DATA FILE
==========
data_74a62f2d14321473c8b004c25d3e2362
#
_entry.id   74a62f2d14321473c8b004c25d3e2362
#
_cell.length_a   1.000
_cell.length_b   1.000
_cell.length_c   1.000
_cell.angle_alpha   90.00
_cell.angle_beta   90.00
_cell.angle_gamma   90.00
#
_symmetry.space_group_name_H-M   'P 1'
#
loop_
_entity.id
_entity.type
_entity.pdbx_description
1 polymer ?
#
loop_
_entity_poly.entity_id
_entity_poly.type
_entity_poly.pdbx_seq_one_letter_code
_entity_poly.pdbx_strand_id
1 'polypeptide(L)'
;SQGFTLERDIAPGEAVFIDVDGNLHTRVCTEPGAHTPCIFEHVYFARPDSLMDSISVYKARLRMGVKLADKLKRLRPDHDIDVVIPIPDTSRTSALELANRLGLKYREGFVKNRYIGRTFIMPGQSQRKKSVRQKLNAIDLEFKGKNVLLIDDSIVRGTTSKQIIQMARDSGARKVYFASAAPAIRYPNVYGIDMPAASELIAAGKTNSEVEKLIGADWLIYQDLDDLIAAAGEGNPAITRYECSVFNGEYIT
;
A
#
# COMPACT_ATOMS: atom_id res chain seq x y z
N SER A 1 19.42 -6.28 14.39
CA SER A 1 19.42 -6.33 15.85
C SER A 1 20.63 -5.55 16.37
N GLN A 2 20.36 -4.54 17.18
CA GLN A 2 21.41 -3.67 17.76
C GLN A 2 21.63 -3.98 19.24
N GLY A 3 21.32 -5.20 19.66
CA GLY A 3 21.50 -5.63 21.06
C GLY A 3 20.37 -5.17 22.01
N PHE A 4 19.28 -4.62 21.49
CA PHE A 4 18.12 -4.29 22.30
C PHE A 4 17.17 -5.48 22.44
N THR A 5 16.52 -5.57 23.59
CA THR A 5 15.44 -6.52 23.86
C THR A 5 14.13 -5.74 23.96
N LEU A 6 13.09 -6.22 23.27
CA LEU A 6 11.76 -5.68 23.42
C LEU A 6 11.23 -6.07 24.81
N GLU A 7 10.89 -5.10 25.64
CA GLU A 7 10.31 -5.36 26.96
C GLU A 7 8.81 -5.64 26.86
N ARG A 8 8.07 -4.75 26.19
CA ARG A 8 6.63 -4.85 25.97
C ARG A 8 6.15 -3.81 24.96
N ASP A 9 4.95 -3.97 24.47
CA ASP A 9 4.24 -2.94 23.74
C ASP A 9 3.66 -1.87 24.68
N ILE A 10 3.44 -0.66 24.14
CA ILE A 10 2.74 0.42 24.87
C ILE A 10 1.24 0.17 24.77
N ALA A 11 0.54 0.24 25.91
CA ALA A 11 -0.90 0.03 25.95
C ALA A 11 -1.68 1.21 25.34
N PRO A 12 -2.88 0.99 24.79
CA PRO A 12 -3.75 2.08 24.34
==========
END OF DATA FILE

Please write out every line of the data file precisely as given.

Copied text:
data_74a62f2d14321473c8b004c25d3e2362
#
_entry.id   74a62f2d14321473c8b004c25d3e2362
#
_cell.length_a   1.000
_cell.length_b   1.000
_cell.length_c   1.000
_cell.angle_alpha   90.00
_cell.angle_beta   90.00
_cell.angle_gamma   90.00
#
_symmetry.space_group_name_H-M   'P 1'
#
loop_
_entity.id
_entity.type
_entity.pdbx_description
1 polymer ?
#
loop_
_entity_poly.entity_id
_entity_poly.type
_entity_poly.pdbx_seq_one_letter_code
_entity_poly.pdbx_strand_id
1 'polypeptide(L)'
;SQGFTLERDIAPGEAVFIDVDGNLHTRVCTEPGAHTPCIFEHVYFARPDSLMDSISVYKARLRMGVKLADKLKRLRPDHDIDVVIPIPDTSRTSALELANRLGLKYREGFVKNRYIGRTFIMPGQSQRKKSVRQKLNAIDLEFKGKNVLLIDDSIVRGTTSKQIIQMARDSGARKVYFASAAPAIRYPNVYGIDMPAASELIAAGKTNSEVEKLIGADWLIYQDLDDLIAAAGEGNPAITRYECSVFNGEYIT
;
A
#
# COMPACT_ATOMS: atom_id res chain seq x y z
N SER A 1 19.42 -6.28 14.39
CA SER A 1 19.42 -6.33 15.85
C SER A 1 20.63 -5.55 16.37
N GLN A 2 20.36 -4.54 17.18
CA GLN A 2 21.41 -3.67 17.76
C GLN A 2 21.63 -3.98 19.24
N GLY A 3 21.32 -5.20 19.66
CA GLY A 3 21.50 -5.63 21.06
C GLY A 3 20.37 -5.17 22.01
N PHE A 4 19.28 -4.62 21.49
CA PHE A 4 18.12 -4.29 22.30
C PHE A 4 17.17 -5.48 22.44
N THR A 5 16.52 -5.57 23.59
CA THR A 5 15.44 -6.52 23.86
C THR A 5 14.13 -5.74 23.96
N LEU A 6 13.09 -6.22 23.27
CA LEU A 6 11.76 -5.68 23.42
C LEU A 6 11.23 -6.07 24.81
N GLU A 7 10.89 -5.10 25.64
CA GLU A 7 10.31 -5.36 26.96
C GLU A 7 8.81 -5.64 26.86
N ARG A 8 8.07 -4.75 26.19
CA ARG A 8 6.63 -4.85 25.97
C ARG A 8 6.15 -3.81 24.96
N ASP A 9 4.95 -3.97 24.47
CA ASP A 9 4.24 -2.94 23.74
C ASP A 9 3.66 -1.87 24.68
N ILE A 10 3.44 -0.66 24.14
CA ILE A 10 2.74 0.42 24.87
C ILE A 10 1.24 0.17 24.77
N ALA A 11 0.54 0.24 25.91
CA ALA A 11 -0.90 0.03 25.95
C ALA A 11 -1.68 1.21 25.34
N PRO A 12 -2.88 0.99 24.79
CA PRO A 12 -3.75 2.08 24.34